Branding the BIOS
"Surgery for Windows", yes....but this is a fun, low-level tweak, and well worth mentioning. When you switch on your computer, you've probably noticed the logo that appears in the top right hand corner on the very first screen, during the memory countup/hard disk detection. On many machines, it's an Energystar logo - nice, but a bit on the dull side. And we, the control freaks, want to alter it a little, right :) ?

Most information here is gleaned from other sites - links at the end, but most important is Doc's guide over at Virtual Hideout - read parts 1 and 2 before attempting this.
A warning...
Before we start, a warning: this hack involves flashing your bios, a potentially dangerous process. If you aren't comfortable with this procedure, DON'T DO IT! A bad flash can make your computer unusable, and there are only a few, very inconvenient, ways to fix it. Plus, a mod like this may invalidate your warranty.

Now that's out the way...at the moment, this hack only works on Award or AMI bioses, with the AMI process being a lot easier. Fortunately, that covers most common brands of motherboard. Check your motherboard manual, or the startup screen to find out the BIOS brand.
Award bioses use the EPA format for their logo. Its a proprietary format, and so can't be edited in most standard graphics programs - so we'll need to make a BMP first, then convert it to EPA with another tool. There are two standards for EPA files, ver 1.0 and 2.0. Older motherboards have 1.0, newer ones 2.0, and there's no backwards compatibility, so make sure you use the right one! :) There's one crucial difference between them as far as we're concerned, but most of the programs we'll be using support both standards.
Award: Finding your EPA version
First, you need to find out which EPA standard your BIOS uses. Download cbrom, and a BIOS file for your motherboard (check the manufacturer's website). We're going to hack this file, so make sure it's the version you want. Put them both in the same directory, and type:
cbrom (biosfile) /epa extract.
If the file has a BMP extension (usually AwardBmp.Bmp), it's probably a 2.0 EPA - otherwise, it's version 1.0. This isn't a firm rule, though - if you're not sure, grab AWBMREAD, a tool developed by LinkIt (local link provided as their page seems to be down). Rename your extracted file to have an EPA extension, then type: AWBMREAD awardbmp.epa. You'll receive a few screens of information on the EPA, including its version number. EPACODER does the same thing, and also handles conversion.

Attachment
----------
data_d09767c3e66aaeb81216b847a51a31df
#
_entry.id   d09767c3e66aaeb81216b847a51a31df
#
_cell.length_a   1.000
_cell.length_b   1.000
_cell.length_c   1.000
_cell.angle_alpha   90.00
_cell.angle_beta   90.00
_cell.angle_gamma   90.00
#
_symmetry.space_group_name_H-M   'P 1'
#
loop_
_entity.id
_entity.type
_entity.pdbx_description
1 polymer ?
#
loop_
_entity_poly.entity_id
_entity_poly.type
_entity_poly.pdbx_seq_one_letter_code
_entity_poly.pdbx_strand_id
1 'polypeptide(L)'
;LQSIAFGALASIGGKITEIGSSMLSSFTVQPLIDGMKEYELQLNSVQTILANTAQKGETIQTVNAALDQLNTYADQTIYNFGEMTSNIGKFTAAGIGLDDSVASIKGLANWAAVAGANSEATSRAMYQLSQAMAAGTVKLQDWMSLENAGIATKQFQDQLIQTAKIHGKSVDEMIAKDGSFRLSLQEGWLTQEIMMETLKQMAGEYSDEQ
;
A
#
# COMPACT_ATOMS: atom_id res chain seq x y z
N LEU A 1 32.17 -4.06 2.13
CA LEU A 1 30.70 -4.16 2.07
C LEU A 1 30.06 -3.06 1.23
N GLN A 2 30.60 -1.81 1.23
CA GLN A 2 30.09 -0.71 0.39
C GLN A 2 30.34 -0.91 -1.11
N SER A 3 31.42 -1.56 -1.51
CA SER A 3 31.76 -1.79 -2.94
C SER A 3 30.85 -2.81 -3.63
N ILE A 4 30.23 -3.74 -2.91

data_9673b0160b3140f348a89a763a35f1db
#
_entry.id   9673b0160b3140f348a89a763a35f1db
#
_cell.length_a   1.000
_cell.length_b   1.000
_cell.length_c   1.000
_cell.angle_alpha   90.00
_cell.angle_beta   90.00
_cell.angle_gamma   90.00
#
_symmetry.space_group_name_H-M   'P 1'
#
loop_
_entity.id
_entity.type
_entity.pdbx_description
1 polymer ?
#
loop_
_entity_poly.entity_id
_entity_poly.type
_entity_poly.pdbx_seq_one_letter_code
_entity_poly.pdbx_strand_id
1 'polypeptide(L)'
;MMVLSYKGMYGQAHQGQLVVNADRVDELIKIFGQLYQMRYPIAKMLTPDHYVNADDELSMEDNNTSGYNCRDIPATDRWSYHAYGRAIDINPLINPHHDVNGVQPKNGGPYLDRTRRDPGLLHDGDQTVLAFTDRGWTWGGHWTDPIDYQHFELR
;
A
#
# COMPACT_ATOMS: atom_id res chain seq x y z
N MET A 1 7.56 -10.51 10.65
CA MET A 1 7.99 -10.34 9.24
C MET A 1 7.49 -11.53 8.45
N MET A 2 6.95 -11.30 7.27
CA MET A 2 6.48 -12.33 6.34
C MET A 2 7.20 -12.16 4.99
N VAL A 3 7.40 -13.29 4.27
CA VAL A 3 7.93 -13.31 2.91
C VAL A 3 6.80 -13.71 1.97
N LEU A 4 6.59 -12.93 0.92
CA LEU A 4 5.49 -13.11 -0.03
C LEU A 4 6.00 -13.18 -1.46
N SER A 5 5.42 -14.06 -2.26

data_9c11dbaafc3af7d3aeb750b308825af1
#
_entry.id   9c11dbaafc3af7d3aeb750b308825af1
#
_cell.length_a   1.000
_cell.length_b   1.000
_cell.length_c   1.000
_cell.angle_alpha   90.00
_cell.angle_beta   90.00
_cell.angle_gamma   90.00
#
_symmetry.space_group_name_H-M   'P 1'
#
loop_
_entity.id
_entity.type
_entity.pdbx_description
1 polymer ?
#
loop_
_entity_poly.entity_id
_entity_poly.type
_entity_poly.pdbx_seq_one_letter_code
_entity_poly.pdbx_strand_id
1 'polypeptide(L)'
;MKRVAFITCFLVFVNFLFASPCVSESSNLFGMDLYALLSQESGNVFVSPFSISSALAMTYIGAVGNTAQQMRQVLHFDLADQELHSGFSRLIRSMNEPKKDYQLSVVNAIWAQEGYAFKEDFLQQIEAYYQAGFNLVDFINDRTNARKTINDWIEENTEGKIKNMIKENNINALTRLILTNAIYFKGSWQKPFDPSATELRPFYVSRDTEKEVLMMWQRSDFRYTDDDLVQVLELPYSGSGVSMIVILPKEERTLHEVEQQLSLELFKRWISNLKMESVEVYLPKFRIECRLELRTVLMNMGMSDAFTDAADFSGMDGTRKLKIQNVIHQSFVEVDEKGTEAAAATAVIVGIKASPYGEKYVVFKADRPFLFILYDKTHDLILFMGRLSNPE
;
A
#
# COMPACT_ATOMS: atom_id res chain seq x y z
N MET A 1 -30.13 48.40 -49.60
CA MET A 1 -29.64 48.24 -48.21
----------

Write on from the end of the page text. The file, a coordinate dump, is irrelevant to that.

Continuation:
Award: Replacing the logo
Creating the BMP isn't too hard, use whatever program you like....only limitations are that for EPA 1.0 the file must be 136x84 pixels, and in black and white only - 2 colour mode, or 1bpp. If you have a EPA 2.0 BIOS, you can create an actual 16-color bitmap, same size, and just convert it without having to paint.

Now to convert to EPA and add color, you have three choices. One is BMP2EPA, by Michael Rosenbaum, which is a Windows app (now freeware again). Alternatively, you could use Award's own utility, BMP2EPA for DOS. Essentially, it's the same as the Windows version, only free - though I don't know if it supports EPA2 or not. The third choice is EPACODER, which is freeware and does support EPA2. Unfortunately, it doesn't let you paint the logos, only converts them, and painting them in an ordinary graphics program can be a bit fiddly (see why below...).

Load your BMP into the whichever program you decide to use, convert to EPA (if you're using the Windows version), and then start painting! Only problem is that for EPA 1.0 files you can't paint individual pixels different colours. There's a grid you have to work to (visible in the Windows prog, invisible in the DOS one), and only one foreground colour is allowed per grid square. If you have a complex colour scheme in mind, you might want to go back and edit your original BMP, move elements around so they change grid squares. EPA 2.0 users don't need to worry about this.

Simplest step of all is to replace the EPA. At a DOS prompt, type:
cbrom (biosfile) /epa (epafile)